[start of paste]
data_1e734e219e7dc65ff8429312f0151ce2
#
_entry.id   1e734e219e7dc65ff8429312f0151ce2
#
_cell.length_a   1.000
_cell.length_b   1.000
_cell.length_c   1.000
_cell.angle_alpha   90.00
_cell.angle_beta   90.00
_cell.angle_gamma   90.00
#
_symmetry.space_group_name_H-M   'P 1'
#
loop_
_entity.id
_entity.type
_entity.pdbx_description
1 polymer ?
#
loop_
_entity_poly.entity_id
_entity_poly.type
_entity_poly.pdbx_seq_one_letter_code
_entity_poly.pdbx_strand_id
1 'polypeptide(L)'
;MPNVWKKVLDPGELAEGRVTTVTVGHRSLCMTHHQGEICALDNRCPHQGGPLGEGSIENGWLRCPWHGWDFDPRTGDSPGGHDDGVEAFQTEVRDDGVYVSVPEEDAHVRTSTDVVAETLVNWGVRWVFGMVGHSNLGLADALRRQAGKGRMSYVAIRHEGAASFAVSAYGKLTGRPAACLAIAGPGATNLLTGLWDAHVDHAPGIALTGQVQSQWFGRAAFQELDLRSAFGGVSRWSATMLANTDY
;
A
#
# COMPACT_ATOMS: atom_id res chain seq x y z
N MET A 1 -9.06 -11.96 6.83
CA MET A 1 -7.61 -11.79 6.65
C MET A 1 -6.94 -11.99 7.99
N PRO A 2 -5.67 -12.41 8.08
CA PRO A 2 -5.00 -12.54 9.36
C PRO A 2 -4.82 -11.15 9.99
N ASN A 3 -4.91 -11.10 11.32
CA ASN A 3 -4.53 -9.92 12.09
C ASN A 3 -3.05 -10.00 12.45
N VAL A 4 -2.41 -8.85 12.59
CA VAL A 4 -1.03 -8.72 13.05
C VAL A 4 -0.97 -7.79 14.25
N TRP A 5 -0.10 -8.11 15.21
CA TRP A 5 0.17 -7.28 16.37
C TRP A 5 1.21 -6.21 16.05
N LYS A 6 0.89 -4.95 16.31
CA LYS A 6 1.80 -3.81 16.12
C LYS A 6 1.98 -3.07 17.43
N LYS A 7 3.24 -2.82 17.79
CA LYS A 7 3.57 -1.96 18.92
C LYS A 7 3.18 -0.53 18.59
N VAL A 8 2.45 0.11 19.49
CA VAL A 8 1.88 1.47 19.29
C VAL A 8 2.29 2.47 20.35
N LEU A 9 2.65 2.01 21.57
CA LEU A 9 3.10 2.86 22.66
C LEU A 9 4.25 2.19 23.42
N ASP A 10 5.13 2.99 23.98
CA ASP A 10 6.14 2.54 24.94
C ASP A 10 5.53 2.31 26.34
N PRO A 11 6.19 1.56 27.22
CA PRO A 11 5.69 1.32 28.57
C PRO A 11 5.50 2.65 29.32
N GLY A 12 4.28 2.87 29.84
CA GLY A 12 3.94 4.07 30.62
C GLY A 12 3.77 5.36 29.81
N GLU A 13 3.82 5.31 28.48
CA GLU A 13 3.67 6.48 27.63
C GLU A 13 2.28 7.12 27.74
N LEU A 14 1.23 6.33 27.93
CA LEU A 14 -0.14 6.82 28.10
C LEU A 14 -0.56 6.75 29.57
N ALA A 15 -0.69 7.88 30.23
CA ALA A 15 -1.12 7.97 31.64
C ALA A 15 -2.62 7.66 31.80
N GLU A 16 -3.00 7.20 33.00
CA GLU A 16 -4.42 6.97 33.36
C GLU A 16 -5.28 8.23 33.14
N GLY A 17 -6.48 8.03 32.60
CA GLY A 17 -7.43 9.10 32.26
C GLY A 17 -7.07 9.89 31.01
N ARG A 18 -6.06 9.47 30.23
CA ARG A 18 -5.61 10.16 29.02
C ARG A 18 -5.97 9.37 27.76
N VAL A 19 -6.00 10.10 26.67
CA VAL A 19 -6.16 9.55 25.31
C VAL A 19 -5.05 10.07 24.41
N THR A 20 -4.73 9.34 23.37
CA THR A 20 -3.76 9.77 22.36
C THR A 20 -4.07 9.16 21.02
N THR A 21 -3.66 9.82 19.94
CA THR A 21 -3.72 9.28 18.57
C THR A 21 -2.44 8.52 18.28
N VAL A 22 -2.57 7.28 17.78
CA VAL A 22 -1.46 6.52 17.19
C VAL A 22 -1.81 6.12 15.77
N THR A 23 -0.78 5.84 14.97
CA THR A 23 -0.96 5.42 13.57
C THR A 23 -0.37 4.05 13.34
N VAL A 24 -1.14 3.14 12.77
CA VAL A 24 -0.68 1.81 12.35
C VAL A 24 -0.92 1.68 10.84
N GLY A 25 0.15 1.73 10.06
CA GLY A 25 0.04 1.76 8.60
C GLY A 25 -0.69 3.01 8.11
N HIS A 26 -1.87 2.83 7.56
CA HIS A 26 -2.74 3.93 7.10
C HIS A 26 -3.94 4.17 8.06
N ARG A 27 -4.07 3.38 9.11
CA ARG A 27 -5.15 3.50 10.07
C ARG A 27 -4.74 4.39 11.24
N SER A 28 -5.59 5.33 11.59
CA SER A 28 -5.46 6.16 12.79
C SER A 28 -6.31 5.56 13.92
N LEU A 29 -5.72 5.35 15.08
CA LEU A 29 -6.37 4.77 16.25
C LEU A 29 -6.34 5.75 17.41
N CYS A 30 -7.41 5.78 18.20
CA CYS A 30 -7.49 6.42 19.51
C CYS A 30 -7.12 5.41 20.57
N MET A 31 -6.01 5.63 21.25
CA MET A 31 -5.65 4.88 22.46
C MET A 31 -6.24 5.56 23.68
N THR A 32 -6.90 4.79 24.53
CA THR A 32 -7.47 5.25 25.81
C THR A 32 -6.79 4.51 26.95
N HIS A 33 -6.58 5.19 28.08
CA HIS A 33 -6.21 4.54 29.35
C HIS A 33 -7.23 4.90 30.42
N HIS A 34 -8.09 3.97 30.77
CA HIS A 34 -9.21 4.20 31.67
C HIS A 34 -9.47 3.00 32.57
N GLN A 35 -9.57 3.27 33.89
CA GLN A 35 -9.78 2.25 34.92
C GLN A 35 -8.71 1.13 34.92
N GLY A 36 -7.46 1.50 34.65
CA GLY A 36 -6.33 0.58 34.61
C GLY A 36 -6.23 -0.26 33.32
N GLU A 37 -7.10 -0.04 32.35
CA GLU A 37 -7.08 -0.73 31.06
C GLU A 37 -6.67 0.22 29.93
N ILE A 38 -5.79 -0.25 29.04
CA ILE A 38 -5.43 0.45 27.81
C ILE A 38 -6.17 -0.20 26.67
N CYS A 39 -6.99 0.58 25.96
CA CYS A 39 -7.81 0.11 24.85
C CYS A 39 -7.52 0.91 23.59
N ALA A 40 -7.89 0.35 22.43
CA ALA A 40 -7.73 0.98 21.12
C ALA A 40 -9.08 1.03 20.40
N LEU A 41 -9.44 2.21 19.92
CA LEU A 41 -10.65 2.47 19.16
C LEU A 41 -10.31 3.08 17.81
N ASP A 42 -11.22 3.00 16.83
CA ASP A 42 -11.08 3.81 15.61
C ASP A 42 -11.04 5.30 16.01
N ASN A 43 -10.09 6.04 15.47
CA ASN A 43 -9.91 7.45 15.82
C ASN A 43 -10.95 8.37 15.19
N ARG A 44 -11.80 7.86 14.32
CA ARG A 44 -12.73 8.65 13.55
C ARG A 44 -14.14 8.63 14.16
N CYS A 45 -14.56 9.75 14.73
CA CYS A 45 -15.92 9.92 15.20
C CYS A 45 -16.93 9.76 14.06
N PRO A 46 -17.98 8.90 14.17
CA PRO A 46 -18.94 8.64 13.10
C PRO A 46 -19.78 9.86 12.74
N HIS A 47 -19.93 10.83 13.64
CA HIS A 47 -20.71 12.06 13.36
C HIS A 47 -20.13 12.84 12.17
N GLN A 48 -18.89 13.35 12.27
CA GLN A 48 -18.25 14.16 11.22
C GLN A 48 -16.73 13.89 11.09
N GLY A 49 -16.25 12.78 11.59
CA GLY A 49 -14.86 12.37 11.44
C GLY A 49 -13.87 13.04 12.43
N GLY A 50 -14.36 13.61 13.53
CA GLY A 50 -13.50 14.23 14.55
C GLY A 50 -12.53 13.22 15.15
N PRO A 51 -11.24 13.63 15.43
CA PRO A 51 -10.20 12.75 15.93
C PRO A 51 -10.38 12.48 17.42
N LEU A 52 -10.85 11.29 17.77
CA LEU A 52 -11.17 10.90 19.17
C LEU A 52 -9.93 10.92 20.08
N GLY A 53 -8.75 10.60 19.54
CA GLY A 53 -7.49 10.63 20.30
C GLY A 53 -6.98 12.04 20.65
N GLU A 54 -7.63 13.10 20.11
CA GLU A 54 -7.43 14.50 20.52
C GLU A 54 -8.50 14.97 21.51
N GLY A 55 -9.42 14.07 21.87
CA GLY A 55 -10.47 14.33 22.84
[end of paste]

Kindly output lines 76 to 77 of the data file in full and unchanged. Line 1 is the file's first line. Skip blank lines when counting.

N GLU A 16 -3.00 7.20 33.00
CA GLU A 16 -4.42 6.97 33.36